MacMillan's Reading Books eBook

This eBook from the Gutenberg Project consists of approximately 236 pages of information about MacMillan's Reading Books.
occasions rise
       So often that demand such sacrifice;
       More skilful in self knowledge, even more pure,
       As tempted more; more able to endure,
       As more exposed to suffering and distress;
       Thence, also, more alive to tenderness. 
       —­Tis he whose law is reason; who depends
       Upon that law as on the best of friends;
       Whence, in a state where men are tempted still
       To evil for a guard against worse ill,
       And what in quality or act is best
       Doth seldom on a right foundation rest,
       He labours good on good to fix, and owes
       To virtue every triumph that he knows: 
       —­Who, if he rise to station of command,
       Rises by open means; and there will stand
       On honourable terms, or else retire,
       And in himself possess his own desire;
       Who comprehends his trust, and to the same
       Keeps faithful with a singleness of aim;
       And therefore does not stoop, nor lie in wait
       For wealth, or honours, or for worldly state: 
       Whom they must follow; on whose head must fall,
       Like showers of manna, if they come at all;
       Whose powers shed round him in the common strife,
       Or mild concerns of ordinary life,
       A constant influence, a peculiar grace;
       But who, if he be called upon to face
       Some awful moment to which Heaven has joined
       Great issues, good or bad for human kind,
       Is happy as a Lover; and attired
       With sudden brightness, like a Man inspired;
       And, through the heat of conflict, keeps the law
       In calmness made, and sees what he foresaw:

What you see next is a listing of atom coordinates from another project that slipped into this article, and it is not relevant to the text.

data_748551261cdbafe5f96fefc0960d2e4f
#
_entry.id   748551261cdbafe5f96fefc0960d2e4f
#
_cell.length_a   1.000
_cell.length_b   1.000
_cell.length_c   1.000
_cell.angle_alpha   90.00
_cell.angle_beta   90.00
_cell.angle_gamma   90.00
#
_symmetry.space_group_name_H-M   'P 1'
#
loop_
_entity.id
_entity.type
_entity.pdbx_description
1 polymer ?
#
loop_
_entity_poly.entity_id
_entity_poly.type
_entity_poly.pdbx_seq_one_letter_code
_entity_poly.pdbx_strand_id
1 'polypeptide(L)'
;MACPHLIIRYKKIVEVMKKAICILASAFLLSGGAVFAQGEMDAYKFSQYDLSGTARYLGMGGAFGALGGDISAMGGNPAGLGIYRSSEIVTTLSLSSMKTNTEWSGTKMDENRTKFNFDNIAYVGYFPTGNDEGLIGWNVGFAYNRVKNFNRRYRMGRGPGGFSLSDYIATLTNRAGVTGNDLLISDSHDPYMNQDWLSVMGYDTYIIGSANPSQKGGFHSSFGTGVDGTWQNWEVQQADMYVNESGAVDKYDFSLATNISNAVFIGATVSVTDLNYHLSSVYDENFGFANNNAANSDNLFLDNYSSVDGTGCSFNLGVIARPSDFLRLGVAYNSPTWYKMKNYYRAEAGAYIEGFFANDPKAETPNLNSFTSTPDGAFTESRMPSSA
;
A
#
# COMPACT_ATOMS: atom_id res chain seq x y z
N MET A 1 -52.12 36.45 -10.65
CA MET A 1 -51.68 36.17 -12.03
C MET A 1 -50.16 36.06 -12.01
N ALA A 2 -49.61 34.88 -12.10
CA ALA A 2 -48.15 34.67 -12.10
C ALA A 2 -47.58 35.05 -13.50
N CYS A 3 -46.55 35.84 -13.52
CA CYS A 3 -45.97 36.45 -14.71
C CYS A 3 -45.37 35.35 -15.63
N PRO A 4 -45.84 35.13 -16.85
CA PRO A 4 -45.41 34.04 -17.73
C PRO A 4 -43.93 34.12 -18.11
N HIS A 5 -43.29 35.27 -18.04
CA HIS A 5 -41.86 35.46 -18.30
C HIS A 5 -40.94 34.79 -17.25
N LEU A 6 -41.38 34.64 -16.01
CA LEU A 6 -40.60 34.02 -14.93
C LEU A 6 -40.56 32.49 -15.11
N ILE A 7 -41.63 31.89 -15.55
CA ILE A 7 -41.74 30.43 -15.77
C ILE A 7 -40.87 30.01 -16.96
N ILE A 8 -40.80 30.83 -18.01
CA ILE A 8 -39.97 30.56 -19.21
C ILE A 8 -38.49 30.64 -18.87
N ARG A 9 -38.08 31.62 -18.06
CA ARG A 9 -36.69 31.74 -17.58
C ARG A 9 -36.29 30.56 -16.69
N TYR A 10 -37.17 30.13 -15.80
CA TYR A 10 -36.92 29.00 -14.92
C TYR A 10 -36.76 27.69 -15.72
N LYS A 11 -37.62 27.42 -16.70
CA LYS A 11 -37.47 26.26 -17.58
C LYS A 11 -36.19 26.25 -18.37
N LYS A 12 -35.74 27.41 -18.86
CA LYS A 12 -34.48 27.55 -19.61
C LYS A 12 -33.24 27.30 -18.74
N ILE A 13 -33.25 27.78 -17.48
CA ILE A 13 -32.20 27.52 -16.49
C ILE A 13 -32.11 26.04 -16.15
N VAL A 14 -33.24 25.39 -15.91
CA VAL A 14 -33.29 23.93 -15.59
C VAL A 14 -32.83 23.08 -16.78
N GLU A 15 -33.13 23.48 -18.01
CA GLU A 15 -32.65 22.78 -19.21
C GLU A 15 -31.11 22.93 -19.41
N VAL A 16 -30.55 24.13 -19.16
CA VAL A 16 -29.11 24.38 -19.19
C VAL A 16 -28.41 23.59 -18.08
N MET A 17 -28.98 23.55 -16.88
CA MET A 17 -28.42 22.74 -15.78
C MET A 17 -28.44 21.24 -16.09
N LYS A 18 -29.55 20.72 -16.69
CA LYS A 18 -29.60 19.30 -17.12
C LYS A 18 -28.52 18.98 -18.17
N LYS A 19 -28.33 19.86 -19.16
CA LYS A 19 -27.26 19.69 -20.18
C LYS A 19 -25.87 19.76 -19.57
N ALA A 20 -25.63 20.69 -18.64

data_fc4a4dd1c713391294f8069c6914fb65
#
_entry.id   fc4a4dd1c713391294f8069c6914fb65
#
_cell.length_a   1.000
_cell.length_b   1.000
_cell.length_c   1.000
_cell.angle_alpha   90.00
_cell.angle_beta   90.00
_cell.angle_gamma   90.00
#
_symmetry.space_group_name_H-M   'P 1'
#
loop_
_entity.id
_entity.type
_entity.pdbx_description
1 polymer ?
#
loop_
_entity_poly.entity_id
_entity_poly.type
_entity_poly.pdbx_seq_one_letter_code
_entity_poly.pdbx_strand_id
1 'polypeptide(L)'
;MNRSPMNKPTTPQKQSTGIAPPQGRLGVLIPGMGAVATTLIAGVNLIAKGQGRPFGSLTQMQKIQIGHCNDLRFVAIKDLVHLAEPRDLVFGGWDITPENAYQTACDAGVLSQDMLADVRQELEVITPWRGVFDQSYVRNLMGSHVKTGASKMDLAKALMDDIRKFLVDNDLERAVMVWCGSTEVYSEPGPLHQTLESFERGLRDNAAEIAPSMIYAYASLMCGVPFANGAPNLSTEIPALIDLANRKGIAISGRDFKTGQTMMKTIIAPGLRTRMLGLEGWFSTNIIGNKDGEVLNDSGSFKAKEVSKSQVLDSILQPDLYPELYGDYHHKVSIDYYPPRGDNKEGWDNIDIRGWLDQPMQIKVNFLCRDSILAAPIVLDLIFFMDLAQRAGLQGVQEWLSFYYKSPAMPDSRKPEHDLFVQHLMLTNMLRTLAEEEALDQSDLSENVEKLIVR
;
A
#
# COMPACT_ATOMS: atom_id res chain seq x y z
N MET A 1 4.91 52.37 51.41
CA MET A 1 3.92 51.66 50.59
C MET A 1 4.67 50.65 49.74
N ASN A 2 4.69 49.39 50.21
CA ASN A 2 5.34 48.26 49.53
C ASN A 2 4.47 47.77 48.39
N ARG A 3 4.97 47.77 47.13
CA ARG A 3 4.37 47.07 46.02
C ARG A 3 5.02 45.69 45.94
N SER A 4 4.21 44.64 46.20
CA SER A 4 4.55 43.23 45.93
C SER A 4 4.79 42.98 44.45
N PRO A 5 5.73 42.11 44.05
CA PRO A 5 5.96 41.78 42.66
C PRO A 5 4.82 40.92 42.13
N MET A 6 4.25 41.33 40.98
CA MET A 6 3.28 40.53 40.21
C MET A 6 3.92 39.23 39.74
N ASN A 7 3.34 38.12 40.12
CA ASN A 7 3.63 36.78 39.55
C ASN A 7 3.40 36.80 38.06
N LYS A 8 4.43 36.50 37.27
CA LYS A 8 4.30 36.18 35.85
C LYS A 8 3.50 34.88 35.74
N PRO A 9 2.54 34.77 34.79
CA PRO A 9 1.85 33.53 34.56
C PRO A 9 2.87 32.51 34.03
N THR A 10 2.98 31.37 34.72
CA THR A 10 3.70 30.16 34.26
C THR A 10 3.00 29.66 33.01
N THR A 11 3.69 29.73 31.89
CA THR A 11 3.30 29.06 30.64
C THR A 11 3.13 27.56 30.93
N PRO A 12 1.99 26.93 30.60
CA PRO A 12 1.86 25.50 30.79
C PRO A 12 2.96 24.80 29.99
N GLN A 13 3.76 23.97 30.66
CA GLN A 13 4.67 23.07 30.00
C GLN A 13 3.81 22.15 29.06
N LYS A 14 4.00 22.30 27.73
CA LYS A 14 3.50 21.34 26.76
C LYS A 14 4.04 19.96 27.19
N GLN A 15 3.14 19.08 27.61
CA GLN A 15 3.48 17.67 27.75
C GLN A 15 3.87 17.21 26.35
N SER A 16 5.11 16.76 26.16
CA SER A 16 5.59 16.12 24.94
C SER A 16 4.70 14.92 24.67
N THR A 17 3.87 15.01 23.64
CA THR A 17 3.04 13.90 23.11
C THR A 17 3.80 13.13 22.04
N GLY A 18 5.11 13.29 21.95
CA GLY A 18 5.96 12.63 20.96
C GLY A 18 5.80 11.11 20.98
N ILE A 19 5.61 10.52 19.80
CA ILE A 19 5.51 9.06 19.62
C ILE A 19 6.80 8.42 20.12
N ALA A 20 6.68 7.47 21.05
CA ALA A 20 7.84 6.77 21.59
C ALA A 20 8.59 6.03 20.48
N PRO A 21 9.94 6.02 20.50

Or if an unexpected call succeed,
       Come when it will, is equal to the need: 
       —­He who, though thus endued as with a sense
       And faculty for storm and turbulence,
       Is yet a Soul whose master-bias leans
       To homefelt pleasures and to gentle scenes;
       Sweet images! which, wheresoe’er he be,
       Are at his heart; and such fidelity
       It is his darling passion to approve;
       More brave for this, that he hath much to love:—­
       ’Tis, finally, the Man, who, lifted, high,
       Conspicuous object in a Nation’s eye,
       Or left unthought of in obscurity,—­
       Who, with a toward or untoward lot,
       Prosperous or adverse, to his wish or not—­
       Plays, in the many games of life, that one
       Where what he most doth value must be won: 
       Whom neither shape of danger can dismay,
       Nor thought of tender happiness betray;
       Who not content that former worth stand fast,
       Looks forward, persevering to the last,
       From well to better, daily self-surpassed: 
       Who, whether praise of him must walk the earth
       For ever, and to noble deeds give birth,
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MacMillan's Reading Books from Project Gutenberg. Public domain.
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